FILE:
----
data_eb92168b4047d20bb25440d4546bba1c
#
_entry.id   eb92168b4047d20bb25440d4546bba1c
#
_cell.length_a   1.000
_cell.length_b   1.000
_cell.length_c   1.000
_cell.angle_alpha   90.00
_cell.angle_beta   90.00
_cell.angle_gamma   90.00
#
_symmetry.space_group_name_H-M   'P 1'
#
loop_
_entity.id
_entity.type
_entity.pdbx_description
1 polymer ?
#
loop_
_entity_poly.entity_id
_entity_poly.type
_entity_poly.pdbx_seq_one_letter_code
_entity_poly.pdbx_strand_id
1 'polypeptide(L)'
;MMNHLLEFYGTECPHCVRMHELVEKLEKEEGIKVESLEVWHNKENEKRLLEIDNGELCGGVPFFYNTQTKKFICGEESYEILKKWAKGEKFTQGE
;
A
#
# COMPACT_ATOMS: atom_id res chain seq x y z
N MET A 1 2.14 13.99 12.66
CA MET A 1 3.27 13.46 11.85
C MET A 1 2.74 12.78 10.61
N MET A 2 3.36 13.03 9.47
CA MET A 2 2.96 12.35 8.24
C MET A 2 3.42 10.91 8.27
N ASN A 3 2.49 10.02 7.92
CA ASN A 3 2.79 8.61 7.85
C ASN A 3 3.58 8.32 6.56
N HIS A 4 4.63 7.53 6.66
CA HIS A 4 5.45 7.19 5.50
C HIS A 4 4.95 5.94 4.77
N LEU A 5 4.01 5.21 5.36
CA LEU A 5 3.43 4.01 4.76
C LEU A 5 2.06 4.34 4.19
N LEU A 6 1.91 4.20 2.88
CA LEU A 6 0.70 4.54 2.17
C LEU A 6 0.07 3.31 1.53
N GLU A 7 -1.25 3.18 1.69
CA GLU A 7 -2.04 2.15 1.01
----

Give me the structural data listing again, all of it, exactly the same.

data_eb92168b4047d20bb25440d4546bba1c
#
_entry.id   eb92168b4047d20bb25440d4546bba1c
#
_cell.length_a   1.000
_cell.length_b   1.000
_cell.length_c   1.000
_cell.angle_alpha   90.00
_cell.angle_beta   90.00
_cell.angle_gamma   90.00
#
_symmetry.space_group_name_H-M   'P 1'
#
loop_
_entity.id
_entity.type
_entity.pdbx_description
1 polymer ?
#
loop_
_entity_poly.entity_id
_entity_poly.type
_entity_poly.pdbx_seq_one_letter_code
_entity_poly.pdbx_strand_id
1 'polypeptide(L)'
;MMNHLLEFYGTECPHCVRMHELVEKLEKEEGIKVESLEVWHNKENEKRLLEIDNGELCGGVPFFYNTQTKKFICGEESYEILKKWAKGEKFTQGE
;
A
#
# COMPACT_ATOMS: atom_id res chain seq x y z
N MET A 1 2.14 13.99 12.66
CA MET A 1 3.27 13.46 11.85
C MET A 1 2.74 12.78 10.61
N MET A 2 3.36 13.03 9.47
CA MET A 2 2.96 12.35 8.24
C MET A 2 3.42 10.91 8.27
N ASN A 3 2.49 10.02 7.92
CA ASN A 3 2.79 8.61 7.85
C ASN A 3 3.58 8.32 6.56
N HIS A 4 4.63 7.53 6.66
CA HIS A 4 5.45 7.19 5.50
C HIS A 4 4.95 5.94 4.77
N LEU A 5 4.01 5.21 5.36
CA LEU A 5 3.43 4.01 4.76
C LEU A 5 2.06 4.34 4.19
N LEU A 6 1.91 4.20 2.88
CA LEU A 6 0.70 4.54 2.17
C LEU A 6 0.07 3.31 1.53
N GLU A 7 -1.25 3.18 1.69
CA GLU A 7 -2.04 2.15 1.01